Foodways

 

 

Online Ticket and Advance Reservations

Beginning August 15 at 6pm, visitors will be able to secure their admissions and reserve a tour time in advance, online.  We will be offering 2 admissions types:  Historic Site with the “Big House” Exhibit and Historic Site without the “Big House” Exhibit
 
If you are planning a visit to Oak Alley on August 16 or later, please check back to make you reservation or for more information on admissions pricing and details, please click HERE.  While we highly encourage purchasing your admission online in advance, walk-ins are welcome and are subject to availability. 
 
We look forward to your visit and please contact us at 800-442-5539 or at ContactUs@OakAlleyPlantation.org if you have any questions. 
 
 
Surviving in the Slave Community

Those enslaved at Oak Alley were issued rations of dried cod or pork. Such rations did not come close to the caloric intake needed by workers laboring 12-14 hours at a time, leaving enslaved men and women with the additional task of undertaking their own gardens, often weeding and watering their crops whenever they could find the time. 

Many of the crops grown by those in the community were those with African origins, connecting the gardener with their history across the Atlantic, in spite of slavery. Others, such as mustard greens and yams we now know to be remarkably nutrient dense, provided much-needed vitamins and trace minerals. Looking at their rations from a modern perspective, we can see a much more varied and healthy diet than what they were assigned. In addition, some raised chickens, who were watched by younger children during the day, and put up in roosts close to the quarters at night.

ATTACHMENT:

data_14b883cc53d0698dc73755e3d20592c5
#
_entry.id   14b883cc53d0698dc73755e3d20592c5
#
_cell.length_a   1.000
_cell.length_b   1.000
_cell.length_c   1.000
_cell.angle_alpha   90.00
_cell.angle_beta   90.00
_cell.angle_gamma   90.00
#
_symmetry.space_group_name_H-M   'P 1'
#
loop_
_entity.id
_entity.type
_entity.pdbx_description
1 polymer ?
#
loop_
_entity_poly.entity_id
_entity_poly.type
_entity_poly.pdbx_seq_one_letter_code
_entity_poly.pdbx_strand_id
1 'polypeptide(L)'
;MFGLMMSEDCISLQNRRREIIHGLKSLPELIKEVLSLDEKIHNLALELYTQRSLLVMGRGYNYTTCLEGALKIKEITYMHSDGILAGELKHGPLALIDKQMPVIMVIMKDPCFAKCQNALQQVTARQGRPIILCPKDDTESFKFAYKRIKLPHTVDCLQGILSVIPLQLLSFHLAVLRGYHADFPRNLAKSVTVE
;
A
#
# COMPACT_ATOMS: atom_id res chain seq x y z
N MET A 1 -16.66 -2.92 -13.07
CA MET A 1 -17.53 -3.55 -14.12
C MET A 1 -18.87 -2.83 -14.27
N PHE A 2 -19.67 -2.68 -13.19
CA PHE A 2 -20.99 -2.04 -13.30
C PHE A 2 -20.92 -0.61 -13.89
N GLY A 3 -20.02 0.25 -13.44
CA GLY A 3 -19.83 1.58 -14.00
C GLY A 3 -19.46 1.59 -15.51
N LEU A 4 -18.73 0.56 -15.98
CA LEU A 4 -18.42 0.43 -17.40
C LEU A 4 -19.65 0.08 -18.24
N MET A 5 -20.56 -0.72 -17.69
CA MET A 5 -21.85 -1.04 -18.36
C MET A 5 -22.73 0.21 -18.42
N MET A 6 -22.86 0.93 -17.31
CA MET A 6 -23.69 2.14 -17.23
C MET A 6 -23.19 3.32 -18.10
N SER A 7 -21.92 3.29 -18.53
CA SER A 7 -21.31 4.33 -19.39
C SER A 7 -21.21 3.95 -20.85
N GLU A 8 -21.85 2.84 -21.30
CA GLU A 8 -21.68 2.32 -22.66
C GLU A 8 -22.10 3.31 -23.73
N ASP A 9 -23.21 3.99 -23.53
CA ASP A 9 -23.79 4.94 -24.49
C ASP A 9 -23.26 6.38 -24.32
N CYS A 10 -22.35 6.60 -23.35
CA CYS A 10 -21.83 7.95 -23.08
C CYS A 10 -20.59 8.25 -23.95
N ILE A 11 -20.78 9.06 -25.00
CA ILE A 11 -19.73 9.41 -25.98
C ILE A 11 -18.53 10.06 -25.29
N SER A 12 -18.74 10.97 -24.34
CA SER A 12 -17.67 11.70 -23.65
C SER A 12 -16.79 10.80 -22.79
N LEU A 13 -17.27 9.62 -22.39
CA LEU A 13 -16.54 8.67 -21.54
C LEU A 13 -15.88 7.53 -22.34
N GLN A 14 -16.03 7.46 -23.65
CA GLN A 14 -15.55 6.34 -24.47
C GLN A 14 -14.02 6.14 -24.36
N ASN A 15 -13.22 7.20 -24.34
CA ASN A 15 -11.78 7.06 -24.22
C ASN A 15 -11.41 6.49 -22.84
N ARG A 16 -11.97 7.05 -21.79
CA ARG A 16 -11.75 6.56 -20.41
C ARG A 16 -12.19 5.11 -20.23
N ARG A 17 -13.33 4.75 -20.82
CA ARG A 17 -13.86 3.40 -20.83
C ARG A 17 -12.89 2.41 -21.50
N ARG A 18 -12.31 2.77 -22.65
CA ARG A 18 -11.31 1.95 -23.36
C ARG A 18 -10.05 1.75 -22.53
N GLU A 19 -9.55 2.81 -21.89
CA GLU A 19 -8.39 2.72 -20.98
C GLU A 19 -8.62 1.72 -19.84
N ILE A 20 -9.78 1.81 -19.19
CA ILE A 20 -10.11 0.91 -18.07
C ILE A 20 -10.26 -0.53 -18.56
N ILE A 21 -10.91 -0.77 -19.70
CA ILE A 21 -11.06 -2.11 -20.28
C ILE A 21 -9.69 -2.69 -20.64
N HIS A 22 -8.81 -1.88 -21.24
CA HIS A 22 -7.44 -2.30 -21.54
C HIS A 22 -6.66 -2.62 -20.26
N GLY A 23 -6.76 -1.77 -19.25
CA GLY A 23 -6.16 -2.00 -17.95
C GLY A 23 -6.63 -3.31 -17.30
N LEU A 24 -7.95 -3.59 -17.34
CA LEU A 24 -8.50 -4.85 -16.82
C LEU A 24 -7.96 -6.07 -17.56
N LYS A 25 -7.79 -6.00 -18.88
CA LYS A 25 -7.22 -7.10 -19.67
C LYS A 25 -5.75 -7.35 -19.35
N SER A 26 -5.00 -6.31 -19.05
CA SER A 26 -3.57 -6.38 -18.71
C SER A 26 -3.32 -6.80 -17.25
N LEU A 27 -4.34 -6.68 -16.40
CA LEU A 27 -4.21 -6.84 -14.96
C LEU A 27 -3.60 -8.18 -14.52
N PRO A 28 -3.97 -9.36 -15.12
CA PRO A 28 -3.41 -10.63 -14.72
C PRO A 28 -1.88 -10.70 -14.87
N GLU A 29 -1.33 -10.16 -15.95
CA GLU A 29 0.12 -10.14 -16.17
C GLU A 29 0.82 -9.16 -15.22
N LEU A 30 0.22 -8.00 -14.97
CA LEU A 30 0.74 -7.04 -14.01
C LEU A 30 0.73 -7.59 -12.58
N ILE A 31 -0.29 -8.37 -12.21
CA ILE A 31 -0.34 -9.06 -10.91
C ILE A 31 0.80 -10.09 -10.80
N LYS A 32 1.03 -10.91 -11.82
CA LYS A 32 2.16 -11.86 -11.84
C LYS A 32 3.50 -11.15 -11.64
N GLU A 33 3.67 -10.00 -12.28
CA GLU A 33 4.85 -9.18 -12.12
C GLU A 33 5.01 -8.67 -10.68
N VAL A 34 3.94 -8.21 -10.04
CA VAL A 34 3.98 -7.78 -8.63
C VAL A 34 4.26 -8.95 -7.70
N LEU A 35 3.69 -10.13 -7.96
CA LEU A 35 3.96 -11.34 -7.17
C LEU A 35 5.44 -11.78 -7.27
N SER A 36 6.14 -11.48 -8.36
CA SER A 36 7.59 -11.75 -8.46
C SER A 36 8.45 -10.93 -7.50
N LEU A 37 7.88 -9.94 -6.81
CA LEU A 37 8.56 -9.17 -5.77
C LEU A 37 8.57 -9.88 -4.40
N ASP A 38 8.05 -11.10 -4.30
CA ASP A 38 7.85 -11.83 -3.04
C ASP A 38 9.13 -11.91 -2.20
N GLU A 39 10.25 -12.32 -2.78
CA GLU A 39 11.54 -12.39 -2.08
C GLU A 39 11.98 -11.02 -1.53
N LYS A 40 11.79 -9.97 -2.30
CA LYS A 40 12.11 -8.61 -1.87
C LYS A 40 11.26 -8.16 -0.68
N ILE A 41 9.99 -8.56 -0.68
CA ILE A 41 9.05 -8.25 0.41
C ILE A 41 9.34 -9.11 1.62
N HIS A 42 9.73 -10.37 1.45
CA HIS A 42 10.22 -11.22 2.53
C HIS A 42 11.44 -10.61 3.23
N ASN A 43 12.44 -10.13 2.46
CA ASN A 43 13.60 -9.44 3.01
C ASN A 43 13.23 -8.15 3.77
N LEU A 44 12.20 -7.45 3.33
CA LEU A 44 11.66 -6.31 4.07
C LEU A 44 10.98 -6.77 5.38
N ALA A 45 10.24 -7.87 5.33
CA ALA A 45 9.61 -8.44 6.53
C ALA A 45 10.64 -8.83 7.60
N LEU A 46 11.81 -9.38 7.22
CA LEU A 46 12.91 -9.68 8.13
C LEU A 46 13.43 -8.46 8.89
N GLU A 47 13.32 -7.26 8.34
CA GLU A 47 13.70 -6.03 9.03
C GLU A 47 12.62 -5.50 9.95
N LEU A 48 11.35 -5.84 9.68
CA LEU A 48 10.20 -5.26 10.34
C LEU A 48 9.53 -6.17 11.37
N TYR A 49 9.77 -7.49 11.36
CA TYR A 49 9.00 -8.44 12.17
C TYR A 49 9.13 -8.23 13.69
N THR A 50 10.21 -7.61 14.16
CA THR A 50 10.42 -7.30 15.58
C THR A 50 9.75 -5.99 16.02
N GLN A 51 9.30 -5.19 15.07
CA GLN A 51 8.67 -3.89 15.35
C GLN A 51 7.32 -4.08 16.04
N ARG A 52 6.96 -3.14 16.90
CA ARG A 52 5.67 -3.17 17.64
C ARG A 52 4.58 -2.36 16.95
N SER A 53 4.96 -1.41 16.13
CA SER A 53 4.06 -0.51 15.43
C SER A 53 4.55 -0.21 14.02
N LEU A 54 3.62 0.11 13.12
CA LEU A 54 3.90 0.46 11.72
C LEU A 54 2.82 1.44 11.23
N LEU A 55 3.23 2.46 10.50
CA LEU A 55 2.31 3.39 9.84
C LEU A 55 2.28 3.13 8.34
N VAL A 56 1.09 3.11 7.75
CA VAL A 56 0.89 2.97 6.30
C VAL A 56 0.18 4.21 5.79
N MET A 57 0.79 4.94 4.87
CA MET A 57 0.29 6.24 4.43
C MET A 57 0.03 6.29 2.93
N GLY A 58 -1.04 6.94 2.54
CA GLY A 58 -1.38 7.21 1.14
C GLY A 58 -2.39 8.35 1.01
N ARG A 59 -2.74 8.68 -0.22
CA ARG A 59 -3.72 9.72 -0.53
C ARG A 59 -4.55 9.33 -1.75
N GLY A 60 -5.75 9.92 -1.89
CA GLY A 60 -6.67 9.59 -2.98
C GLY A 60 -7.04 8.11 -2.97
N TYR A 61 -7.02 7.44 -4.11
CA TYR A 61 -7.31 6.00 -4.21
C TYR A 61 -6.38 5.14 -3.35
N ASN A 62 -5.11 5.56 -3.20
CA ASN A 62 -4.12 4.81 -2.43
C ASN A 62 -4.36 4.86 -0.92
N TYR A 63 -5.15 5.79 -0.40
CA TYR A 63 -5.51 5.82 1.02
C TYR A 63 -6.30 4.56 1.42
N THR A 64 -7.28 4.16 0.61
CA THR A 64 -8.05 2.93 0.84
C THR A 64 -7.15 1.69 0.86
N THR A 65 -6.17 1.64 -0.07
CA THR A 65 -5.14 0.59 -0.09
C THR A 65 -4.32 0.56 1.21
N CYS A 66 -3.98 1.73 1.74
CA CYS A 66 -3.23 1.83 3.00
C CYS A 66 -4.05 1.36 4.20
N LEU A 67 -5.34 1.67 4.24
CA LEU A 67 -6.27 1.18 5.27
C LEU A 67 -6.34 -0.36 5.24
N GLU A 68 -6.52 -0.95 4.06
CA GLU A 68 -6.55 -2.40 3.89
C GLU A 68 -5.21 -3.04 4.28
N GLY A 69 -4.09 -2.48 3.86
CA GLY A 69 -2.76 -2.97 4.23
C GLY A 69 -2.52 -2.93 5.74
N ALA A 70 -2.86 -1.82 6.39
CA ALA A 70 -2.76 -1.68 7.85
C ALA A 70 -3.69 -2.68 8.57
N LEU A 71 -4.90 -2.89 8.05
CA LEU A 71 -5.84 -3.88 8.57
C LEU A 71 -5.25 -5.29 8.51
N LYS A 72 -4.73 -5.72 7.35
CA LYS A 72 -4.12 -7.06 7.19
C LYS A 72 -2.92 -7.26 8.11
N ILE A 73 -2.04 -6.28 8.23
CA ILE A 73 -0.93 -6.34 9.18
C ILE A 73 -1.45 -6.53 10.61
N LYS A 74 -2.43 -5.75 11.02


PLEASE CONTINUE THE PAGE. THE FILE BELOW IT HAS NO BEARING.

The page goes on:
Below are just a few of crops undertaken by the slave community:  

Okra was introduced to the Americas from Africa via the slave trade and was common in plantation gardens, particularly those in the enslaved community. The southern stew, gumbo, gets its name from the Bantu name for Okra, ki ngombo.

Watermelon is thought to have originated in southern Africa. French explorers also found the fruit being cultivated by indigenous communities in the Mississippi Valley. With their large sweet fruit and spreading vines, watermelons require a great deal of space to grow.

Cowpeas are a legume that are also called field peas, black-eyed peas and southern peas. Originating in Africa, they were popular on plantations because they could be dried and stored for long periods of time before being consumed. Today they are most commonly referred to as black-eyed peas. 

Sweet Potatoes, and their relation, yams, originated in Middle/Southern America and were cultivated by Native Americans, followed by French and Spanish settlers. They were routinely grown in plantation gardens for sweet or savory dishes

Corn, also known as maize, was widely cultivated in Mesoamerica before spreading through much of the continent by 2500 BCE. It was a vital staple for both slaves and plantation animals. 

Cabbage was brought to the Americas in the mid-16th century and then cultivated by colonists. Enslaved laborers cultivated cabbage to varying degrees and used the hearty leaves in soup. 

Mustard Greens were an integral part of a slave’s diet. Rich in nutrients, they were easy to grow and served as a substitute for the greens available in West African regions.